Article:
Top Ten "Reasons I Don't Like This Component"


Many of us have had the short term experience of demoing or acquiring a piece of gear that, when we installed it in our systems, we soon realized that it wasn’t going to work.

An example I recently cited was after home demoing a CJ 17LS preamp years ago. I couldn’t stand the banging sound of the volume relays while adjusting. The unit sounded fine enough musically but this particular feature was intolerable.

What other features or quirks of components have you had similar experiences with over the short term? I’m not talking about chronic upgraditis, which most of us are afllicted with, just short term experiences that make us say, "this does not work for me."

No need to list ten reasons, just one or two. I'll keep a tab on them and summarize later.
stevecham
Viridian

Not wanting to argue about the Naim speaker plugss but I have seen arrangements like this and they are correct and do not cross if the unit is placed beteeen the speakers.  The left side on the back corresponds to the right side looking at  the front of the unit and the speakers.   This is how I read your description anyway.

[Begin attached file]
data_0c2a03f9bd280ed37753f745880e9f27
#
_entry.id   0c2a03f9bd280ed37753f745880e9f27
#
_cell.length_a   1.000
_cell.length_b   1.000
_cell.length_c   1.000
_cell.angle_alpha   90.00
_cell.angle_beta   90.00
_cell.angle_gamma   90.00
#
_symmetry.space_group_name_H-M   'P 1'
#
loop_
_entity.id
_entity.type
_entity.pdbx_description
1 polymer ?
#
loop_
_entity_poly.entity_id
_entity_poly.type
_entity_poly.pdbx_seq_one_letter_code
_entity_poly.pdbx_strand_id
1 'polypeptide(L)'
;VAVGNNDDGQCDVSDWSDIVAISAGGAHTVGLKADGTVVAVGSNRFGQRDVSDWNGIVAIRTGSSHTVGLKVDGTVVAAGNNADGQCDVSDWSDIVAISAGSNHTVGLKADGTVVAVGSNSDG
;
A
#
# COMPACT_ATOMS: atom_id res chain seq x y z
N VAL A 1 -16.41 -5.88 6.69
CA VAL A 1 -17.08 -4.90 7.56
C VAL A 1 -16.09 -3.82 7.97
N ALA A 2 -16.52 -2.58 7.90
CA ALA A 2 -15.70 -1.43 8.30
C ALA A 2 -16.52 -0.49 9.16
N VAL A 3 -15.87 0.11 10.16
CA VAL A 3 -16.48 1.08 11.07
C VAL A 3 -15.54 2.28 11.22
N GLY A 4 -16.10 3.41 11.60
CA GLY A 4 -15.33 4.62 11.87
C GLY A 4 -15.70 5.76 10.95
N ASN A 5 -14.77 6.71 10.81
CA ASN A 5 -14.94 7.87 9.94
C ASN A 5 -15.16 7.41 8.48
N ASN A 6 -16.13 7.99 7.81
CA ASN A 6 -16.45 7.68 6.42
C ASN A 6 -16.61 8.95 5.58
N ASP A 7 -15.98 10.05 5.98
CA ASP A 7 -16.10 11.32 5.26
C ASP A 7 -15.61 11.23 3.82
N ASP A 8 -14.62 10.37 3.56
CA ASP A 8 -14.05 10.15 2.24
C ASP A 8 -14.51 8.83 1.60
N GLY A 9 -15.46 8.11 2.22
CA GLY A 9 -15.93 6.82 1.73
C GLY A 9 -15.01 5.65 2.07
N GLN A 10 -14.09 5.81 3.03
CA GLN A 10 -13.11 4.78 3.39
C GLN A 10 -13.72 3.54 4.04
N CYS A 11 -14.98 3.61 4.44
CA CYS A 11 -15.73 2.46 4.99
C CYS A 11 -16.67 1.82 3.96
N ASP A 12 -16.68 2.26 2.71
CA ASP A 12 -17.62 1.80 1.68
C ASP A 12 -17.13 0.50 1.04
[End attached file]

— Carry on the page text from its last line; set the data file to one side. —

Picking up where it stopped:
In loudspeakers, it is those which provide a "looking down on the soundstage" perspective, and/or which put a vocalists mouth at waist height. I like to look up at the stage, and I want a vocalists mouth at least 5' off the floor. Point source loudspeakers often produce the former, line sources the latter. 
I don't particularly like the way my amplifier and CD remotes rattle if you shake them. The buttons are steel bearings and the casings are also steel. Only four bearings on the amp unit (power, vol up, vol down, mute) but there's 24 bearings on the CD unit and it can make some noise if you shake it. 

viridian,

"...a quirk that dates back to their professional heritage."

I found a picture of Naim (Supernait, or something like that) on the Internet and it really looks that speaker cables would cross. However, I am curious why is that linked to the professional heritage. Is there any benefit to it?


Back in the day, pro amps were sited with what we call the back facing the front so as to make changing interconnects and speaker cables easier, without having to go behind the amp. Studio time was expensive even back then, so anything that made connections, and troubleshooting, easier was welcomed. Aesthetics, not so important.